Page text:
Why are some days so much more enjoyable than others?
I woke up Wednesday morning after eight hours of sleep. I actually felt like I could get up, which was a strange but welcome departure from how I feel every other day.
The professor had an all-day meeting on the calendar. ‘Can I get dropped off after the Gort,’ he asked. ‘Sure’, I replied. Which means all five Johnsons were in the car-van – dressed in clothes, not pajamas – at 8.00am. A feat we hadn’t reprised since the first day of school. In August of 2010.
Hello 2011. We are ready for you.
An hour later I was back at home with my two sidekicks. And a series of events unfolded; one that can be described as nothing short of miraculous.
The baby napped. For three hours.
I cleaned. I reduced the laundry pile to half its original size. I played Spiderman Memory with the Hen. (And I won.) I made lunch for the boys and sat down at the table with them to eat it. I returned air mattresses I’d borrowed more than two months ago. We picked the Gort up from school. I dropped stuff off at Goodwill. I mailed a baby gift. I doled out snacks. I took all three boys sledding, by myself. I doled out more snacks. I made Thai chicken curry for dinner. With curry paste I’d made and frozen in an ice cube tray several weeks before. I even made cookies, for dessert.
It felt like a day in the life of Martha Stewart. Minus the mansions and the staff and the perfectly groomed everything. Oh, and the empire.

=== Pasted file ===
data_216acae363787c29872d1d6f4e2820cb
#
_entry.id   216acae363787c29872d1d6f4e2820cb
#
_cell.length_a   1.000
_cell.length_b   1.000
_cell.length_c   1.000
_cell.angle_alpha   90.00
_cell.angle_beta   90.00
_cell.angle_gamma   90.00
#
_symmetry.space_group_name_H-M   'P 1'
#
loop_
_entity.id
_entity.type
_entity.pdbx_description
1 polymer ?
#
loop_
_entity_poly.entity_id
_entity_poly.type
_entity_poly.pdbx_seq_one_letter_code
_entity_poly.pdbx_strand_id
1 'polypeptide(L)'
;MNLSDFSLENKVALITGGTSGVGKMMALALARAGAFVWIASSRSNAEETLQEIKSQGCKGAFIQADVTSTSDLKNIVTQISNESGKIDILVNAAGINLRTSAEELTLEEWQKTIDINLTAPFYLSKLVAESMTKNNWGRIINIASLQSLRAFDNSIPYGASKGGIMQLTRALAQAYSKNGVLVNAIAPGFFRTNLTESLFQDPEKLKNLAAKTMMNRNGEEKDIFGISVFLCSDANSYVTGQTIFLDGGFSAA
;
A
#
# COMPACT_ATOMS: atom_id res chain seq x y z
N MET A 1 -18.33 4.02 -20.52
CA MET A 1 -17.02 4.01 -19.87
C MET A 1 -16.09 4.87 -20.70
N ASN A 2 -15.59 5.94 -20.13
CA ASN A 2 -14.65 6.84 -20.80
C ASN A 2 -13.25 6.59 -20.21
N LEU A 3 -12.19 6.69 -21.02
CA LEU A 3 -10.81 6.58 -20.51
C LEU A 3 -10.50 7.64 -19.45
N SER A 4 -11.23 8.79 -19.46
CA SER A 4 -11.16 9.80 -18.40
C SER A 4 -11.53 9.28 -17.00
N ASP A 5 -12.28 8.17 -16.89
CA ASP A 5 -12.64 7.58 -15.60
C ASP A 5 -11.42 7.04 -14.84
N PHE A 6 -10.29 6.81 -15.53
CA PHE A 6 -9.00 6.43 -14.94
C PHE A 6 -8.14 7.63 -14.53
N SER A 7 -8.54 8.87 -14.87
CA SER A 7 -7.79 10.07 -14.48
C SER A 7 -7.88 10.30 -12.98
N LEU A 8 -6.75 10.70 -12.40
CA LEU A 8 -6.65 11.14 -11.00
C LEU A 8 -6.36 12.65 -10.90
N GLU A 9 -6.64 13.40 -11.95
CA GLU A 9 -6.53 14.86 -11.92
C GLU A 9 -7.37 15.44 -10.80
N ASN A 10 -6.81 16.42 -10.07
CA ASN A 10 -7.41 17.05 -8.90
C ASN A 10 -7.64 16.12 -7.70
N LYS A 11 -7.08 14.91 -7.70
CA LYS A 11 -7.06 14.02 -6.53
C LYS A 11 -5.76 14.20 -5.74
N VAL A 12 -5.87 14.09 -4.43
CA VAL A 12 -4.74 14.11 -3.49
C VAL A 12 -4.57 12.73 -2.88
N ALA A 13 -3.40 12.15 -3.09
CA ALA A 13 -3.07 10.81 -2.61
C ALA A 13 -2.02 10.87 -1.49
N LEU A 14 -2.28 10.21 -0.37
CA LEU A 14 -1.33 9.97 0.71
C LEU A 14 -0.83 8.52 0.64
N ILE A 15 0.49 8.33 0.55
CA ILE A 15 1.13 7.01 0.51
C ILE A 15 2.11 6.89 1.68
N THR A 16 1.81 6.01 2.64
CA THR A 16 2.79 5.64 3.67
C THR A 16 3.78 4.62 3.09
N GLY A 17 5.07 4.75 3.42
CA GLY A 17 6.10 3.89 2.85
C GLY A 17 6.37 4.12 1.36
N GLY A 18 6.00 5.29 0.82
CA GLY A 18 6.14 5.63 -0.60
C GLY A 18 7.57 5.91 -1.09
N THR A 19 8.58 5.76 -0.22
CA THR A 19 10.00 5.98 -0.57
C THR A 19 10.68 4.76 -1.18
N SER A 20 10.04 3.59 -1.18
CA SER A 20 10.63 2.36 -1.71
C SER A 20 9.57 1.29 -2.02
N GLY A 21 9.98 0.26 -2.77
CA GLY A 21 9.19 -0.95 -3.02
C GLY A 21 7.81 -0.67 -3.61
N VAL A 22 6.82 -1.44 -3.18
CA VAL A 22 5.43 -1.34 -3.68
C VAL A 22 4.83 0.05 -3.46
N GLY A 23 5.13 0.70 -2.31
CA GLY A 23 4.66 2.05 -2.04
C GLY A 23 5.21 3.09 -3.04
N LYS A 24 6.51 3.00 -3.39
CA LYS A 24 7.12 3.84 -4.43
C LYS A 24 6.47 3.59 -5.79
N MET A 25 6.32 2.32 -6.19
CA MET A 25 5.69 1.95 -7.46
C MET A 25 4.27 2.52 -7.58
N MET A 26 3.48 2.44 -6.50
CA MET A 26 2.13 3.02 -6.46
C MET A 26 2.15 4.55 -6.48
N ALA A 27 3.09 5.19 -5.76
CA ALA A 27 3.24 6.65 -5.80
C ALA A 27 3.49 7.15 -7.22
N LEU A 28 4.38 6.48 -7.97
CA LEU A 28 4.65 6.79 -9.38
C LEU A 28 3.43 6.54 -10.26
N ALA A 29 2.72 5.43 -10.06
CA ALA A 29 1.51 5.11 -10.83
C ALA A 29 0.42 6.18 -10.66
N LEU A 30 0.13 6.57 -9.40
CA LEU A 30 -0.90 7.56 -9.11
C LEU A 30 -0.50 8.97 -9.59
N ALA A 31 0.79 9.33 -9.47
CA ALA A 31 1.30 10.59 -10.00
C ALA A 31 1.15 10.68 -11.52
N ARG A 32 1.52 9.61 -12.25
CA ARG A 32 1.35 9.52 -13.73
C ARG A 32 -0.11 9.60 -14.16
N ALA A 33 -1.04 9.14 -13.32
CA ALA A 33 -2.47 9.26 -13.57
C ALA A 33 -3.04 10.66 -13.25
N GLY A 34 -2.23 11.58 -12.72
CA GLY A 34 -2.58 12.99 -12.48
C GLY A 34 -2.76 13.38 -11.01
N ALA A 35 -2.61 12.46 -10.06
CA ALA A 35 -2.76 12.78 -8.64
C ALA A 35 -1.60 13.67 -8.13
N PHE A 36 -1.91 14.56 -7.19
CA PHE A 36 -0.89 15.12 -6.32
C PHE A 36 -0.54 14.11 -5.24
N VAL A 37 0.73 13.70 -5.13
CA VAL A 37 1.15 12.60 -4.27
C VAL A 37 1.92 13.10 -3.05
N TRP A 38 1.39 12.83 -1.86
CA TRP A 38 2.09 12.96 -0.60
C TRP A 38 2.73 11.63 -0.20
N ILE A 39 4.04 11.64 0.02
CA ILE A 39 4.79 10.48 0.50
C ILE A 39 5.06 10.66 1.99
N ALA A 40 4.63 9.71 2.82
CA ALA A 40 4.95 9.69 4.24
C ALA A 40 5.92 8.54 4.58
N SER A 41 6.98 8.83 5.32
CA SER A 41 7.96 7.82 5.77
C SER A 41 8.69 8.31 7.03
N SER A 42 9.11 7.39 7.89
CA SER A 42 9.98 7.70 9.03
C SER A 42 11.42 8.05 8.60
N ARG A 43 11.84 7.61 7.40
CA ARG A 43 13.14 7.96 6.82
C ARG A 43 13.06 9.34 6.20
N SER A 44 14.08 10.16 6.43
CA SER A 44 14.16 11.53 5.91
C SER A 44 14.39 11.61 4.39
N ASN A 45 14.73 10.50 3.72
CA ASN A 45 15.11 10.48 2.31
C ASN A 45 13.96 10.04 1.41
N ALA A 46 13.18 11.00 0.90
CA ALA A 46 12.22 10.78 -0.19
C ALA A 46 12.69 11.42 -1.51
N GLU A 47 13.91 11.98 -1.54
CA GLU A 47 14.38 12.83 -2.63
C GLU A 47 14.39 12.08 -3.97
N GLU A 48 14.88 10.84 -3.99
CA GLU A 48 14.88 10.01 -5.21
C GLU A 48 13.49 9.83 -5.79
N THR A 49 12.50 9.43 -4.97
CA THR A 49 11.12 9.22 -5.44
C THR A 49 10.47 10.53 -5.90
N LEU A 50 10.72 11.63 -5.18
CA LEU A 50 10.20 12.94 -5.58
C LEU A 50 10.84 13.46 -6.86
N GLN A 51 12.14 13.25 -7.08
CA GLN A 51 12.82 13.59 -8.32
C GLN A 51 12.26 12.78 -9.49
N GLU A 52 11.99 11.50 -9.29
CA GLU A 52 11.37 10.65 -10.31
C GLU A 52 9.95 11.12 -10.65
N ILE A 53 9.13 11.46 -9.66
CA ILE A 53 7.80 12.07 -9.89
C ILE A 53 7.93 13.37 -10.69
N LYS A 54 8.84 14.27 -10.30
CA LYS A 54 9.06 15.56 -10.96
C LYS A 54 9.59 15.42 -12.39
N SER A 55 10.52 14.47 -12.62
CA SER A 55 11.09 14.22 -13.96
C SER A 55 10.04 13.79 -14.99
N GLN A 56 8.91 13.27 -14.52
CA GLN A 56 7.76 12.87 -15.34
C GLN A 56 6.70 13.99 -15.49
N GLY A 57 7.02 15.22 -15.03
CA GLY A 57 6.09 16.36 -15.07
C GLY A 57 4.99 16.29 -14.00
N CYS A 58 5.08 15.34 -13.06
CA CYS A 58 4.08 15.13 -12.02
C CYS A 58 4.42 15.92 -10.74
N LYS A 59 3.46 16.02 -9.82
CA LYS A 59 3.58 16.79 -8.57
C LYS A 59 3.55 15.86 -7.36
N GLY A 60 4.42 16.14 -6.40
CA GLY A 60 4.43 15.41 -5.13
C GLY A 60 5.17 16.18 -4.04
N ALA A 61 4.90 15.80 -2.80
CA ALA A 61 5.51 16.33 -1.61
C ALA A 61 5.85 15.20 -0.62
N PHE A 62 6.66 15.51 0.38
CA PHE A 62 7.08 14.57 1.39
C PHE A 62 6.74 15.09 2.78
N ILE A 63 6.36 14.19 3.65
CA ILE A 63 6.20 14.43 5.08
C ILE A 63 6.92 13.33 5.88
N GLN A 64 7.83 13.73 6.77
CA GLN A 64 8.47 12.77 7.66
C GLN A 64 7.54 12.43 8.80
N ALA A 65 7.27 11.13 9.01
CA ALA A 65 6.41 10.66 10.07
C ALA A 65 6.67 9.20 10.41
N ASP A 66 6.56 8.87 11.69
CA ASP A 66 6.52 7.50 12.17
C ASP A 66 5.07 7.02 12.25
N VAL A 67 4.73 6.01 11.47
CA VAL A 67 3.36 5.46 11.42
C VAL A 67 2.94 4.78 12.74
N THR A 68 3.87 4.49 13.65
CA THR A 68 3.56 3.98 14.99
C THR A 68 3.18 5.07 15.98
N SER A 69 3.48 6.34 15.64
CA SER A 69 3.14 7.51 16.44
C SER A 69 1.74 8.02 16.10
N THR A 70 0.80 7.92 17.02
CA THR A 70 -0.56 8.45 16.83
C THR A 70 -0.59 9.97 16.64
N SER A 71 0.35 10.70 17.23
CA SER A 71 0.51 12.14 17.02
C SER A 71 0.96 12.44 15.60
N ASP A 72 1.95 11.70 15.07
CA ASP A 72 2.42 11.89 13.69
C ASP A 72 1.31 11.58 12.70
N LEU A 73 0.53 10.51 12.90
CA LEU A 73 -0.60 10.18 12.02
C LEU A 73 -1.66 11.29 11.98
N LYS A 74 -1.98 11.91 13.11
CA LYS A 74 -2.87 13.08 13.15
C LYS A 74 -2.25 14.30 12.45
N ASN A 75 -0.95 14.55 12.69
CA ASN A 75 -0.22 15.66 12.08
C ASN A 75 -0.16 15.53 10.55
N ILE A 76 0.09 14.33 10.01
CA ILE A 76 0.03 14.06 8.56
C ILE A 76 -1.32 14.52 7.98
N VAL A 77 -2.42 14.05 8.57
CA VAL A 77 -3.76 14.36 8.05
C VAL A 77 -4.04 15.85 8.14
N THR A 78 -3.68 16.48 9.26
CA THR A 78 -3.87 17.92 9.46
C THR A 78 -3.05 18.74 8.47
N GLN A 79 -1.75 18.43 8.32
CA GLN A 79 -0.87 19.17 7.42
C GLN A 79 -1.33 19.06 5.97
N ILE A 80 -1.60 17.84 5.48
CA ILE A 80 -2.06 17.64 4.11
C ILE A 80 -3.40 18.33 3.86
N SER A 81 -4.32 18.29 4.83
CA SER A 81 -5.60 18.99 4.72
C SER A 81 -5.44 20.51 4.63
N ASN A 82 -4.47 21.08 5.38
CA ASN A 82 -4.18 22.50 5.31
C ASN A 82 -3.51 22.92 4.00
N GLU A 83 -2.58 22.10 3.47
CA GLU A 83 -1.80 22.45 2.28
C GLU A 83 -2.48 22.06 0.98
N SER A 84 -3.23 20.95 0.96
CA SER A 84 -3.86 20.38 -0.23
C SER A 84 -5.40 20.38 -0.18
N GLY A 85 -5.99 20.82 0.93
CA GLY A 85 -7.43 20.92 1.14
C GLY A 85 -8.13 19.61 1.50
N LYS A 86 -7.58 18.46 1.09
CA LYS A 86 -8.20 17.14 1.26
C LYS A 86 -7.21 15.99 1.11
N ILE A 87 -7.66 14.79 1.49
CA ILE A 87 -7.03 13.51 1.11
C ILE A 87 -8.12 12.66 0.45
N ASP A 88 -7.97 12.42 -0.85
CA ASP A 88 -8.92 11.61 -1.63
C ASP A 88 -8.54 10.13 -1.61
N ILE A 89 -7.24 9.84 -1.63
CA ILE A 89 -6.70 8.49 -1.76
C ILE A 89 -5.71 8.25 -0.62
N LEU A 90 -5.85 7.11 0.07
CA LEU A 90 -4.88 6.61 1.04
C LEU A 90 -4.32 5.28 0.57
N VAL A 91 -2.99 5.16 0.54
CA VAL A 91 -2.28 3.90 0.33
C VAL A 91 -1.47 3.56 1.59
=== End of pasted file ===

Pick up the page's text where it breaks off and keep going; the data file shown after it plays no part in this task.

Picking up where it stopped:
The professor came home nearly ten hours after I’d dropped him off at the University. And I didn’t greet him with my usual phrase ‘I’m done!’ ‘The house looks nice,’ he remarked suspiciously, observing happy children, normal-looking wife, and aromas of imminent dinner.
It was the kind of day that only comes around once in three years. When abundant motherly patience and energy collide with extraordinary results.
At one point, while I was making dinner, I peeked around the corner. The baby was sitting on the floor. Playing by himself. The Hen was coloring at the table. And the Gort was cheering on his baby brother. It was a New Year’s miracle.
Except for the cookies.
After dinner – which all three boys ate without complaint – I gave the Gort and the Hen a cookie. The Gort took a bite. And handed the rest of the cookie back to me. ‘I don’t like these very much,’ he concluded. I wasn’t surprised. I’d just bitten into one and it tasted….strange. ‘I’m sorry I don’t like the cookies,’ he apologized.
He apologized. For not liking my cookies. Was I living in Pleasantville?
The Hen, in perfect three-year-old-showing-up-his-brother-form, announced ‘I like your cookies!’ See mother, I really am your favorite child, I will eat your cookies and like them. Even if they taste weird.
‘Lucky for you that you like the cookies,’ the Gort retorted, which caused me to burst out laughing.
I took another bite of my cookie. It tasted….like fish sauce; the fish sauce I’d added to the curry. Had I used fish sauce instead of vanilla? Did I accidentally use the fish sauce spoon to stir the cookie batter? Nobody will ever know, but it was the first night in the history of the Johnson family that each person ate only one cookie.
Another New Year’s miracle.
After the boys went to bed, the professor and I sat down and played a game of Qwirkle. It was a close game, and we were each doing our best to outsmart the other.
But when we tallied up the points at the end of the game, (actually, when Excel tallied up the points at the end of the game), we had 200 points. Each.
A perfect, New Year’s miracle tie.